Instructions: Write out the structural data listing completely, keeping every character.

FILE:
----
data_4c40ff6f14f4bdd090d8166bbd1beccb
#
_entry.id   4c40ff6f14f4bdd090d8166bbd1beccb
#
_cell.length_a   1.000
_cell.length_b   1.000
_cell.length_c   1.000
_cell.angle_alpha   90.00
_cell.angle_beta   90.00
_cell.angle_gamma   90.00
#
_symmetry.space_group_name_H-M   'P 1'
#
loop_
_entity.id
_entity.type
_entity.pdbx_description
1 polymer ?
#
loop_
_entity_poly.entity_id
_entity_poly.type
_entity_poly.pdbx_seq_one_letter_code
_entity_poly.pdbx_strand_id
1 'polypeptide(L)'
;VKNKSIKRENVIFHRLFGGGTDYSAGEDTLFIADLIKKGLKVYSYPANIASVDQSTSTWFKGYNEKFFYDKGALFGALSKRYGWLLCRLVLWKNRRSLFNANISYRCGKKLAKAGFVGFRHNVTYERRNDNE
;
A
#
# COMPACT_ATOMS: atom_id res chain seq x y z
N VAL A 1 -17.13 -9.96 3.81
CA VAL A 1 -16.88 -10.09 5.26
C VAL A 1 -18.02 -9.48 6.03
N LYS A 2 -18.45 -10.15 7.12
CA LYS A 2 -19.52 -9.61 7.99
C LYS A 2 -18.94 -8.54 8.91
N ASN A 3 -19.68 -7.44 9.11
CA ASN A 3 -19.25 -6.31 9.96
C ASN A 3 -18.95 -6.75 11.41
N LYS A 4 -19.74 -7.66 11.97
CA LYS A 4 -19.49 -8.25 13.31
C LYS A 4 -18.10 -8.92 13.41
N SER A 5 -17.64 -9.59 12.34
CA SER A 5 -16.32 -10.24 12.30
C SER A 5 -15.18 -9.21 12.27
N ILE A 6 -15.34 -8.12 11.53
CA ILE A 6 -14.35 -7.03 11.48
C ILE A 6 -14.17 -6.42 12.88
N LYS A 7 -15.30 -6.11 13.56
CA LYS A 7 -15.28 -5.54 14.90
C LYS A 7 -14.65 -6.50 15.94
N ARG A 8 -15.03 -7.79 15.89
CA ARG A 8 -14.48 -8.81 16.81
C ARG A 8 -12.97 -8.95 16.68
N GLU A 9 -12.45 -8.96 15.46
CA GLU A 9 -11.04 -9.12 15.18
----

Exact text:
data_4c40ff6f14f4bdd090d8166bbd1beccb
#
_entry.id   4c40ff6f14f4bdd090d8166bbd1beccb
#
_cell.length_a   1.000
_cell.length_b   1.000
_cell.length_c   1.000
_cell.angle_alpha   90.00
_cell.angle_beta   90.00
_cell.angle_gamma   90.00
#
_symmetry.space_group_name_H-M   'P 1'
#
loop_
_entity.id
_entity.type
_entity.pdbx_description
1 polymer ?
#
loop_
_entity_poly.entity_id
_entity_poly.type
_entity_poly.pdbx_seq_one_letter_code
_entity_poly.pdbx_strand_id
1 'polypeptide(L)'
;VKNKSIKRENVIFHRLFGGGTDYSAGEDTLFIADLIKKGLKVYSYPANIASVDQSTSTWFKGYNEKFFYDKGALFGALSKRYGWLLCRLVLWKNRRSLFNANISYRCGKKLAKAGFVGFRHNVTYERRNDNE
;
A
#
# COMPACT_ATOMS: atom_id res chain seq x y z
N VAL A 1 -17.13 -9.96 3.81
CA VAL A 1 -16.88 -10.09 5.26
C VAL A 1 -18.02 -9.48 6.03
N LYS A 2 -18.45 -10.15 7.12
CA LYS A 2 -19.52 -9.61 7.99
C LYS A 2 -18.94 -8.54 8.91
N ASN A 3 -19.68 -7.44 9.11
CA ASN A 3 -19.25 -6.31 9.96
C ASN A 3 -18.95 -6.75 11.41
N LYS A 4 -19.74 -7.66 11.97
CA LYS A 4 -19.49 -8.25 13.31
C LYS A 4 -18.10 -8.92 13.41
N SER A 5 -17.64 -9.59 12.34
CA SER A 5 -16.32 -10.24 12.30
C SER A 5 -15.18 -9.21 12.27
N ILE A 6 -15.34 -8.12 11.53
CA ILE A 6 -14.35 -7.03 11.48
C ILE A 6 -14.17 -6.42 12.88
N LYS A 7 -15.30 -6.11 13.56
CA LYS A 7 -15.28 -5.54 14.90
C LYS A 7 -14.65 -6.50 15.94
N ARG A 8 -15.03 -7.79 15.89
CA ARG A 8 -14.48 -8.81 16.81
C ARG A 8 -12.97 -8.95 16.68
N GLU A 9 -12.45 -8.96 15.46
CA GLU A 9 -11.04 -9.12 15.18